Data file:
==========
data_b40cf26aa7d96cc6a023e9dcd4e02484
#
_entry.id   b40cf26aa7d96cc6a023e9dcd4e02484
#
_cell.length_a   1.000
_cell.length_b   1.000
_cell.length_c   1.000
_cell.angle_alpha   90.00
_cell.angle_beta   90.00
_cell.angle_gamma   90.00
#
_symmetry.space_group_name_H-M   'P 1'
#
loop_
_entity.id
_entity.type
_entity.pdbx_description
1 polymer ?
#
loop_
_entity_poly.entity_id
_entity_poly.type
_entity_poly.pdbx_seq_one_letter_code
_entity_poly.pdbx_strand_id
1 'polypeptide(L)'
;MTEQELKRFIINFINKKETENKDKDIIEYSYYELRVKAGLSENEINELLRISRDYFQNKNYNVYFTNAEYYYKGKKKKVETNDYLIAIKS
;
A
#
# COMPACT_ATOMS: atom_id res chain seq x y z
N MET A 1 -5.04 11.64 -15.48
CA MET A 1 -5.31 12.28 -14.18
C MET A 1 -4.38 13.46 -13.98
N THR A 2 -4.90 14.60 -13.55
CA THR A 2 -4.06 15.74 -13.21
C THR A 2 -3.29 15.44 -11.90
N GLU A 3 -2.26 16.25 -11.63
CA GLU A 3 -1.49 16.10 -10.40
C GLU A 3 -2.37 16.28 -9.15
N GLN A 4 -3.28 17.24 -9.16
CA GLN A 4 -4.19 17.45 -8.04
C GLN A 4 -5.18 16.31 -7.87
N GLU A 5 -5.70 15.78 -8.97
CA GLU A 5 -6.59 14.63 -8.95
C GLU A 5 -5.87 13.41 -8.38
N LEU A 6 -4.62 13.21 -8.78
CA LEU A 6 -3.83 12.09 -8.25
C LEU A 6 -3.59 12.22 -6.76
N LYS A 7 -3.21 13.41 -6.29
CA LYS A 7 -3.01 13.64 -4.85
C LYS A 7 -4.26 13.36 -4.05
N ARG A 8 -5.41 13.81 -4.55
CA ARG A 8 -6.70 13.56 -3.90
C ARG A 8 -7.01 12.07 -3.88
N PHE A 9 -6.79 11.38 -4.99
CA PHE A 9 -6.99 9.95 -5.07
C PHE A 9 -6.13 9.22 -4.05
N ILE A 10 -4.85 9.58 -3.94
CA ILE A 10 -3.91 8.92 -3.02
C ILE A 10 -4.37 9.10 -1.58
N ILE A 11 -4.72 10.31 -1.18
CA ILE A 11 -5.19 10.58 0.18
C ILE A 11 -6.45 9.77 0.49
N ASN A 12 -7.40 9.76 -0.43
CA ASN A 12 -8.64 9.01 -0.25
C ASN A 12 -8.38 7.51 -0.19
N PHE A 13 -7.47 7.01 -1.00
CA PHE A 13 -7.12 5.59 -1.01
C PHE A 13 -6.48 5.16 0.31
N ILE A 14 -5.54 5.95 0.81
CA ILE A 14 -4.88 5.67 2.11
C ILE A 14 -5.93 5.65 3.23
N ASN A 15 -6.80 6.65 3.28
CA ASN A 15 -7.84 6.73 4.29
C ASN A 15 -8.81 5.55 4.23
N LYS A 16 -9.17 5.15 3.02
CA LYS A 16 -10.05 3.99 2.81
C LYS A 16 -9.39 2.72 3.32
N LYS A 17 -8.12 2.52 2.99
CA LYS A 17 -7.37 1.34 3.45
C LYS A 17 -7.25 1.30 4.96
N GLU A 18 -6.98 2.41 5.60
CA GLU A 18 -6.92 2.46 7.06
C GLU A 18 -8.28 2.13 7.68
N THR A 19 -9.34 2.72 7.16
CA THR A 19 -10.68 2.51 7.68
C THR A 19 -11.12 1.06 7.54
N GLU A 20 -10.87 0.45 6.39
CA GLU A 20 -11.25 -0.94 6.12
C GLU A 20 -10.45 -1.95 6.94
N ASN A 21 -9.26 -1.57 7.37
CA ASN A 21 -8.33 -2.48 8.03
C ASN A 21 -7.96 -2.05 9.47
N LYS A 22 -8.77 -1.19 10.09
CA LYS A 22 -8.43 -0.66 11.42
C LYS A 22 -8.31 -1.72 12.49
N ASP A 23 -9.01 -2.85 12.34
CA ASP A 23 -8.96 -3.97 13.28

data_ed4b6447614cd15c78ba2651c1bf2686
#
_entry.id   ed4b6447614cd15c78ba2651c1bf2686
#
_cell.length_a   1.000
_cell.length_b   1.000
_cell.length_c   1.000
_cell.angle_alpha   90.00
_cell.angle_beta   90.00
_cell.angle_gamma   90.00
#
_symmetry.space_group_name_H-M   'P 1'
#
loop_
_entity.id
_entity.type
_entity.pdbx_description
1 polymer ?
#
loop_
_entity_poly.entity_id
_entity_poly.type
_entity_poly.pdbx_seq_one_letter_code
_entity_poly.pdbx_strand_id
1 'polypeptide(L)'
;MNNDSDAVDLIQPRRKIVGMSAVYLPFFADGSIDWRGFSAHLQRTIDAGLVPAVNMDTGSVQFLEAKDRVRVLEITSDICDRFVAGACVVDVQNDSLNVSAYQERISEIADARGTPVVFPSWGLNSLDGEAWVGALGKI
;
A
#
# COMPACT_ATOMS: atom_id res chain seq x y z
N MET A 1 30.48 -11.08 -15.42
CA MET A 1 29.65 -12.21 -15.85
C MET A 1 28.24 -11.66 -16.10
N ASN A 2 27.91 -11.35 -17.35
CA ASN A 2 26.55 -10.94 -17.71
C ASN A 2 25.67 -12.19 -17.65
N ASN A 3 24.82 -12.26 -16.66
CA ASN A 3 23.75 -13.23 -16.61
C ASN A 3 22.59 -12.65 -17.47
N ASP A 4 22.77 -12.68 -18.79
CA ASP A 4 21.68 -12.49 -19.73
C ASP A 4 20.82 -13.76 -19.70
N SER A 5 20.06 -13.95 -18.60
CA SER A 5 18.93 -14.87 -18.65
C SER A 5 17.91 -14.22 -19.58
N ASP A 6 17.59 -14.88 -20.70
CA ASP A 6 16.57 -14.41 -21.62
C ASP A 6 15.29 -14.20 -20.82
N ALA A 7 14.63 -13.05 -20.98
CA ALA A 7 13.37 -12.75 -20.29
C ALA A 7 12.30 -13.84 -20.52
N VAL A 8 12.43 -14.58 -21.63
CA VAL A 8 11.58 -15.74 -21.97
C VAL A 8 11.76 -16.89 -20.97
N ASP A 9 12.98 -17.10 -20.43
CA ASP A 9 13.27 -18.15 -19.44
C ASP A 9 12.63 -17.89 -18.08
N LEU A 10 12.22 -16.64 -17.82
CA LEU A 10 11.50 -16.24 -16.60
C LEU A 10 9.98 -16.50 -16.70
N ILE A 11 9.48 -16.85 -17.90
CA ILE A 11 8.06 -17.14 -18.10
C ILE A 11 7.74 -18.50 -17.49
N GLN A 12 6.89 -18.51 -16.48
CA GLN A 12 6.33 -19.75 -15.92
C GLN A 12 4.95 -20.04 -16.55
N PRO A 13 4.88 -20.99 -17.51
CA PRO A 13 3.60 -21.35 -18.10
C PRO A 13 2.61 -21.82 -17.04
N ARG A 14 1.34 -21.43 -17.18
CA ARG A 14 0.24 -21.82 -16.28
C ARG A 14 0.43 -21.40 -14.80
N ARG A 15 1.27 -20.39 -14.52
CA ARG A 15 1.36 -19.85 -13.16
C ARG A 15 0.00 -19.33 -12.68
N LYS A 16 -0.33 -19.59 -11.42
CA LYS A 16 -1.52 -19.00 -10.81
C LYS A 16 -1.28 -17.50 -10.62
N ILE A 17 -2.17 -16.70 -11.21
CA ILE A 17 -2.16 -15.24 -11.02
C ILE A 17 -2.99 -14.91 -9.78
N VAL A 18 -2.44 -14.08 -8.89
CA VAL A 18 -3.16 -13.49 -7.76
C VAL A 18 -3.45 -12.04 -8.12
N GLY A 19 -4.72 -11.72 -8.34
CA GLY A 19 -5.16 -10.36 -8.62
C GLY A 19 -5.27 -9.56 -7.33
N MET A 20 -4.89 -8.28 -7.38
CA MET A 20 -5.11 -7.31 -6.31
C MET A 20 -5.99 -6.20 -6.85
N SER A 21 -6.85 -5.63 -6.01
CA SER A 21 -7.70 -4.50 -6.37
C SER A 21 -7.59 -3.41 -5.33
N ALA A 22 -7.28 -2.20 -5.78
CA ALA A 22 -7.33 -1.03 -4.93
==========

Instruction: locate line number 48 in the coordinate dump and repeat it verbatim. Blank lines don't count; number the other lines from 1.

C LEU A 6 -3.59 12.22 -6.76